PORT-AU-PRINCE, Haiti -- It's been nearly two years since Haiti's massive earthquake, and nearly 600,000 people are still living in tents.
The country's unemployment rate stands at a whopping 40 percent. However, CBN News found on a recent visit to Haiti, a unique undertaking that's providing jobs and hope to some of the people.
The Kado Boutique
The word "kado" is Creole for gift shop, and some think that is the perfect name for a Operation Blessing International project in Haiti.
It's a jewelry boutique and every piece is made by Haitian women.
Naomi Darg heads the project for the Virginia Beach, Va.-based aid organization.
"I studied art in university and to be able to use that to help change people's lives here is very rewarding and really good for the people that I am working with as well. It is a creative outlet for them and a lot removed from what they are used to," she explained.
It takes creativity to make the jewelry. The women begin by making colorful beads out of old cereal and granola bar boxes.
"First of all, you eat whatever is in the cardboard box. After that, we flatten it out, rule it up with a ruler and make triangles. I had to teach the ladies how to use rulers," Darg said.
"And then they cut all the triangles out, put them on a metal skewer and roll them up and glue them. Then they lacquer them and leave them to dry. And the next day they make them into gorgeous necklaces," she added.
The jewelry is becoming very popular with women -- even outside Haiti. It's now available in boutiques in Virginia, the Washington, D.C. area, Australia and online.
"For now, I'm just working on friends and family in different parts of the world to sell them," Darg told CBN News.
Each piece of jewelry sold at the Kado Boutique comes with a signature tag that gives the buyer some information about its creator. One necklace CBN News picked up was created by Rosilia, a single mother of six, whose husband left her. Her home was destroyed by the earthquake.
"Before making jewelry, I would make food to sell on the street. But often times my children would eat it because I did not have enough money to buy them food. So they would eat the food I was trying to sell," Rosilia said.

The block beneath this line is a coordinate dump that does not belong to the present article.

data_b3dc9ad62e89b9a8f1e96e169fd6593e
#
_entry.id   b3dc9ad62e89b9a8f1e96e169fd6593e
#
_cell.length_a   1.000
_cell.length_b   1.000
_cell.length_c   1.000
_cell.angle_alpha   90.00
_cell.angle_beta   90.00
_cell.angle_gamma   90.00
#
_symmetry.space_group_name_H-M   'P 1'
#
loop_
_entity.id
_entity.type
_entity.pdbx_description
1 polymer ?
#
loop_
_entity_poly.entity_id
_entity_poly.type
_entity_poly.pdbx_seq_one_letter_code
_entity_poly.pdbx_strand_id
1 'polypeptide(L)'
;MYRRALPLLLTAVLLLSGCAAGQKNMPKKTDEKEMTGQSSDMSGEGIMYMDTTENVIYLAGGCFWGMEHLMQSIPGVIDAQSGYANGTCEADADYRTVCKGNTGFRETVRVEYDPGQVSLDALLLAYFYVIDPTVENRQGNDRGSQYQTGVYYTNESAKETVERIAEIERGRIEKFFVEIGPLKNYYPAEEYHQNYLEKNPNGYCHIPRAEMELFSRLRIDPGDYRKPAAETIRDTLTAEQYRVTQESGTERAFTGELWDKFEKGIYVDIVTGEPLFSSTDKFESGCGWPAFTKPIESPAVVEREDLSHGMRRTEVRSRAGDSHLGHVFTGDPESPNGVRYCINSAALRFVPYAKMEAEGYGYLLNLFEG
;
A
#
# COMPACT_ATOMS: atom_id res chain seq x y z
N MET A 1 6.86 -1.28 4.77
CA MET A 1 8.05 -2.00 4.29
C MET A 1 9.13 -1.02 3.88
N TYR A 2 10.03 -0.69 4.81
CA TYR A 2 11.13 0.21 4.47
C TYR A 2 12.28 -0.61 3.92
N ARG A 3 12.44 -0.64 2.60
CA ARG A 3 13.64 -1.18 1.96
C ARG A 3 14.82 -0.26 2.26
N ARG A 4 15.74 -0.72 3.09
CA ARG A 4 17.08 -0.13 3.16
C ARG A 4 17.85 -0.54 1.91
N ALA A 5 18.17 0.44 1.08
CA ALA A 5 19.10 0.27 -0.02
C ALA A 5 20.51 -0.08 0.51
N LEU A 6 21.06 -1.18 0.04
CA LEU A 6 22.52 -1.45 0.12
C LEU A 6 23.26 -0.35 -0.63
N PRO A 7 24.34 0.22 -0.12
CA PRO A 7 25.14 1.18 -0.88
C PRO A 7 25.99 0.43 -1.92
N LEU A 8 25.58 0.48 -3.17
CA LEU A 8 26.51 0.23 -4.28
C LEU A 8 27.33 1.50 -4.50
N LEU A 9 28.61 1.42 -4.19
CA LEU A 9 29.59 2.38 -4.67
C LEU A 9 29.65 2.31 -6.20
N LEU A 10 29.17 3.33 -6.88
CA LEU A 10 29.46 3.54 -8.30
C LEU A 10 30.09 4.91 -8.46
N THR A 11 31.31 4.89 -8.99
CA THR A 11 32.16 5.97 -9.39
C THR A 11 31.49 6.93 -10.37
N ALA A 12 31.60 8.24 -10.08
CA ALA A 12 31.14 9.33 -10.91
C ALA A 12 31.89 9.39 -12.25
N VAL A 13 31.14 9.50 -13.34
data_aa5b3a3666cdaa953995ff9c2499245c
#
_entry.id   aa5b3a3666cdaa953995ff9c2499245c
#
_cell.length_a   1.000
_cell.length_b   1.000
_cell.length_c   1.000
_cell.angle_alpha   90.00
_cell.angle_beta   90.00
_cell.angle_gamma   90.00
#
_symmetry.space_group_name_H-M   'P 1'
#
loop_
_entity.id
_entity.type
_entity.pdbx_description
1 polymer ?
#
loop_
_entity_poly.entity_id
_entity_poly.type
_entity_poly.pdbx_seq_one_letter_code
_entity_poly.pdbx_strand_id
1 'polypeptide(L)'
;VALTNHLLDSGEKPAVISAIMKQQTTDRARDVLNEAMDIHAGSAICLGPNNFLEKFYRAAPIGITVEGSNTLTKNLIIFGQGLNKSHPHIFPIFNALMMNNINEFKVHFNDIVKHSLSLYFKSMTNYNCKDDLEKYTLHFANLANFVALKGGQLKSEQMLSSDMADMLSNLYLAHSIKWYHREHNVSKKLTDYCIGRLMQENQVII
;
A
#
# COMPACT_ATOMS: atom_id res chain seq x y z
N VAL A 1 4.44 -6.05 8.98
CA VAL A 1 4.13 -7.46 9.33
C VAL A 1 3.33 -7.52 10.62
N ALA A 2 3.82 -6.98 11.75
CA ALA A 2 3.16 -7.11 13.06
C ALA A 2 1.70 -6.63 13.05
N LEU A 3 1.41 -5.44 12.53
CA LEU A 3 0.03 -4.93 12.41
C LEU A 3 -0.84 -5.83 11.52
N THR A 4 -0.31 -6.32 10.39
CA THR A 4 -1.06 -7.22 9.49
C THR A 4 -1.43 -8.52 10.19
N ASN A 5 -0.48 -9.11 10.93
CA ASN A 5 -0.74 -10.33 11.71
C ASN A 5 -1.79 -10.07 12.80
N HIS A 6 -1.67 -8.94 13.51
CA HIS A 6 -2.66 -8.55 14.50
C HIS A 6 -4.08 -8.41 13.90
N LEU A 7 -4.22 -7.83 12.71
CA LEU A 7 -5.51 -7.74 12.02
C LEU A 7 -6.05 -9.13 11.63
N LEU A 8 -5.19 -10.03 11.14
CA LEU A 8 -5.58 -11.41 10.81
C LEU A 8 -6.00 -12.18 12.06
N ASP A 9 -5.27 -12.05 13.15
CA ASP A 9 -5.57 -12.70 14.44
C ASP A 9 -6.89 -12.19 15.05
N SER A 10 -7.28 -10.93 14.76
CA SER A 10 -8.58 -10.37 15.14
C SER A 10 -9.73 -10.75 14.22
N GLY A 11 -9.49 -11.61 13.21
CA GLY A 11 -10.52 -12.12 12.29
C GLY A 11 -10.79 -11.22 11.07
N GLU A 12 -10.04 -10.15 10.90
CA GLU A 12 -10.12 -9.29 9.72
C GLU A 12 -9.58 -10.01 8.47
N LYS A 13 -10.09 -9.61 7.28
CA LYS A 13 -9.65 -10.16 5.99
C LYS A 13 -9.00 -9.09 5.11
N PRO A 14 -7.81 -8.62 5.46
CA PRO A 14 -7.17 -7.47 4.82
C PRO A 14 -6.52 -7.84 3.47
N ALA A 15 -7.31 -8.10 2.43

Making jewelry is more than a job for Rosilia. Earlier this year, she lost her spot in a tent city of more than 700 families so organizers could clear the way to build homes.
"It was a lottery where they would get to choose who got those homes, and unfortunately, Rosilia wasn't one of the winners of the lottery," explained David Darg, the director of international disaster relief and special projects for Operation Blessing International.
"She was told you are going to have to find somewhere to live fast because we are kicking you out," he said. "So, she was facing an impossible challenge."
Rosilia's jewelry is helping her meet the challenge. She used her earnings from working at the boutique to buy a piece of property and started building a home for herself, her four boys and two girls.
"Now she has hope for the future. She has a place that she can call her own, her children can call home. And slowly but surely through the project she is going to be able to earn enough money to build her house, to provide plumbing and all the things that you need to live a normal life," Darg told CBN News.
It's a life transformation that begins with a simple, cardboard box.
"It's really incredible to think that these materials that most people consider trash have been recycled to become something very beautiful," Darg said.
Find out how you can help Operation Blessing International help people change their lives here at home and around the world.